The Learn to Travel Project: a case study of curriculum innovation in primary schools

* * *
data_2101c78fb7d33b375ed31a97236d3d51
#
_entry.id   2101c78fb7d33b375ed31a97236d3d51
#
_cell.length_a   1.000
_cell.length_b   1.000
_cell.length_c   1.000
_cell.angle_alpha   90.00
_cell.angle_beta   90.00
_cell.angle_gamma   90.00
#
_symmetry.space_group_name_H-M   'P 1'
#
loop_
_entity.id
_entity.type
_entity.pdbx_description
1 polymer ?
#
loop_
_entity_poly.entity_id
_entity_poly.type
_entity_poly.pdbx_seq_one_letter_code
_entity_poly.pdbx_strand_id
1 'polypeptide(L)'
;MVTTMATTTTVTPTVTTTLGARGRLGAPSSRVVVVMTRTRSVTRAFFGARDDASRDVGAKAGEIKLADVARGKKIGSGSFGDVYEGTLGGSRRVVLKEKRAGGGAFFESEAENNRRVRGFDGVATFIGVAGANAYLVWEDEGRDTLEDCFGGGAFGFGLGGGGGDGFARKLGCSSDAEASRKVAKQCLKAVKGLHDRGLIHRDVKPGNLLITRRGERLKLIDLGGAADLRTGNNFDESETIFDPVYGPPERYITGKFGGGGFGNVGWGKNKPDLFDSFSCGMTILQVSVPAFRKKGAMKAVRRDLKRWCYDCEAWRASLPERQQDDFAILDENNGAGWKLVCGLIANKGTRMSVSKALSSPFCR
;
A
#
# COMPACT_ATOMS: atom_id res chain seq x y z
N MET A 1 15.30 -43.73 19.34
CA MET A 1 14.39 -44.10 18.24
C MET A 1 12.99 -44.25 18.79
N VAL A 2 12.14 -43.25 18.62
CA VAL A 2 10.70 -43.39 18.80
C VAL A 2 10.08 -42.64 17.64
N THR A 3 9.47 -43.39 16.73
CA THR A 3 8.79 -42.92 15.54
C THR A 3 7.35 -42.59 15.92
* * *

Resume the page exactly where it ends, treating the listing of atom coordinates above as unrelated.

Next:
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This thesis is a case study of curriculum innovation in the primary school at a time of major change during the introduction of the National Curriculum. It involved a small number of primary schools, teachers and children. In particular the processes and impacts of the innovation were investigated. Action research methodology (Carr and Kemmis, 1986 McNiff, 1988) was employed and teachers' plans, classroom activities and children's responses were analysed. The research informs us about the nature and effects of opportunities created and constraints imposed by the National Curriculum. The case study indicates that teachers responded to the innovation as if it were a topic and not a single subject, but they incorporated National Curriculum subjects and themes into it. Geography was the major subject developed, but the teachers tended to view this subject as a body of knowledge, with accompanying skills, rather than a process of learning to be taught and this was related, at least in part, to the nature of the National Curriculum. A number of activities concerned with values and attitudes were developed, despite the lack of obvious links to the National Curriculum. The study shows that these teachers were 'pragmatists' rather than 'progressives' or 'traditionalists' in their use of teaching methods. The research also indicated the problems of the relationships between these teachers and the Project co-ordinator. The case study demonstrated that this Project had local relevance, had significant effects on teachers and children directly involved and reached a wider educational community who gave a generally favourable response, indicating the educational value of introducing work on travel and tourism to the primary curriculum.
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